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    Daily Digest 4/9 – Ecology For All Of Us, Symbols Of Strength

    by DailyDigest

    Sunday, April 9, 2017, 5:05 PM


Symbols of Strength (Aaron M.)

That means either the Americans have warned them, or more likely the Russians have, as the US knew they would when it told Moscow about the impending ‘operation’ before it took place. And that makes it largely symbolic then, doesn’t it, as former National Security Adviser Richard Clarke suggests to ABC. Of course that would change if there are additional, and more deadly attacks, and that could happen any moment now. For now it’s more or less plausible though.

The Nutty Economy – Europe Returns (Jesper A.)

Many people speak of liquidity problems in the Westasian markets, meaning moves are less coordinated between the asset classes, they can build up somewhere but cannot get out of them (i.e. assets as in e.g. stocks).

Amazon will replace some of its battery forklifts with hydrogen fuel cell ones (jdargis)

Still, fuel cell technology is being developed by GM in partnership with the Army and the Navy, as well as Toyota and Shell. Companies like Walmart and Kroeger have deployed Plug Power fuel cell forklifts in their warehouses. Back in 2015 we reviewed the Toyota Mirai, one of the first production cars to use a hydrogen fuel cell.

Four Triggers For Panic Attacks (Jackie E.)

What we’re now able to do via techniques like Havening is actually switch that response off; Havening helps to dissolve the protein that holds that receptor in place and that’s how you can disconnect a panic attack – it forms a key part of our hypnotherapy for panic attacks treatment.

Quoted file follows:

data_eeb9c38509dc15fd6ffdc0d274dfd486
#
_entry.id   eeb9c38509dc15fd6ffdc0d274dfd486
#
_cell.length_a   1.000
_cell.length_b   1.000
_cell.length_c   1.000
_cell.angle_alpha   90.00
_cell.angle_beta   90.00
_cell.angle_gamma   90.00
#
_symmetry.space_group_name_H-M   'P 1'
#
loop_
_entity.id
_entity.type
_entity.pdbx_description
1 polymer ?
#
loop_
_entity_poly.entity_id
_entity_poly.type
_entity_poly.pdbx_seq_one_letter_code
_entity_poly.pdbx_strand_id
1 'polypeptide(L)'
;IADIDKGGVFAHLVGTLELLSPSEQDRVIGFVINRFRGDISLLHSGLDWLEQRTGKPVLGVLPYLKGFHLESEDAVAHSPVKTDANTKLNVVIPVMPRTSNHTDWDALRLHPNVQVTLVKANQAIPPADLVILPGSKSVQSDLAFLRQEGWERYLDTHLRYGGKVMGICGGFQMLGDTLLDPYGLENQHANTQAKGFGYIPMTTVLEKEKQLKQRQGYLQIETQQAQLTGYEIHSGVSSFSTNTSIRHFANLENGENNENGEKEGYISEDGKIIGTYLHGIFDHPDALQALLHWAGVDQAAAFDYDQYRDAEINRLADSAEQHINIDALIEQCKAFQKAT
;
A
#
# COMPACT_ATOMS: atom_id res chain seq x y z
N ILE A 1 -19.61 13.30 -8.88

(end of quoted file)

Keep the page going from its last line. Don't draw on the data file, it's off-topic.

Ecology For All Of Us (Jesper A.)

Bees need honey, as doth Emerson. In a sense Thoreau was very much a well-earned rip-off on wisdom, and most wisdom is. All I am saying is a wisdom teacher needs willing students, and the smell of wisdom will attract bees like coca-cola attracts money´d investors. A strange thing about doors is they go both ways, that is students and wisdom have an affinity towards each-other. Do all proffessors drink water? Are birds high-flyers? Do camels have bad days? All I am saying is — going with simple things is very helpful, like water. Should I quote Bruce Lee? No, I will stop there. We are apart of nature, this is the gist of it. Simple yet complex. Now on to the morality of it all. Nature is a budding friend.

Neonicotinoid Residue Found In Drinking Water For The First Time (jdargis)

There is a boatload of research that indicates neonicotinoids are horribly toxic to bees and are correlated with decreases in environmental diversity. But its toxicity to humans is not well-understood. In-depth reviews say things like “more studies are needed to fully understand their effects on human health.” The EPA doesn’t even have regulations on neonicotinoid concentration in drinking water; their explanation is that it’s too new and too under-studied.

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  • Sun, Apr 09, 2017 - 9:32pm



    Status Platinum Member (Offline)

    Joined: Jun 08 2011

    Posts: 2221

    Be prepared

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  • Mon, Apr 10, 2017 - 4:44am



    Status Platinum Member (Offline)

    Joined: Apr 27 2010

    Posts: 1423

    Good News Monday?


    Wells Fargo’s independent directors have decided to initiate corporate pay clawbacks that total some of the largest in history, after concluding a six-month investigation into the beleaguered institution’s retail banking sales practices, it was revealed Monday.
    A board review, a copy of which was obtained by CNBC, indicated that former Wells Fargo Chairman and CEO John Stumpf acknowledged that he made significant mistakes and helped create a culture at the bank that resulted in abuses, including the creation of fake consumer accounts.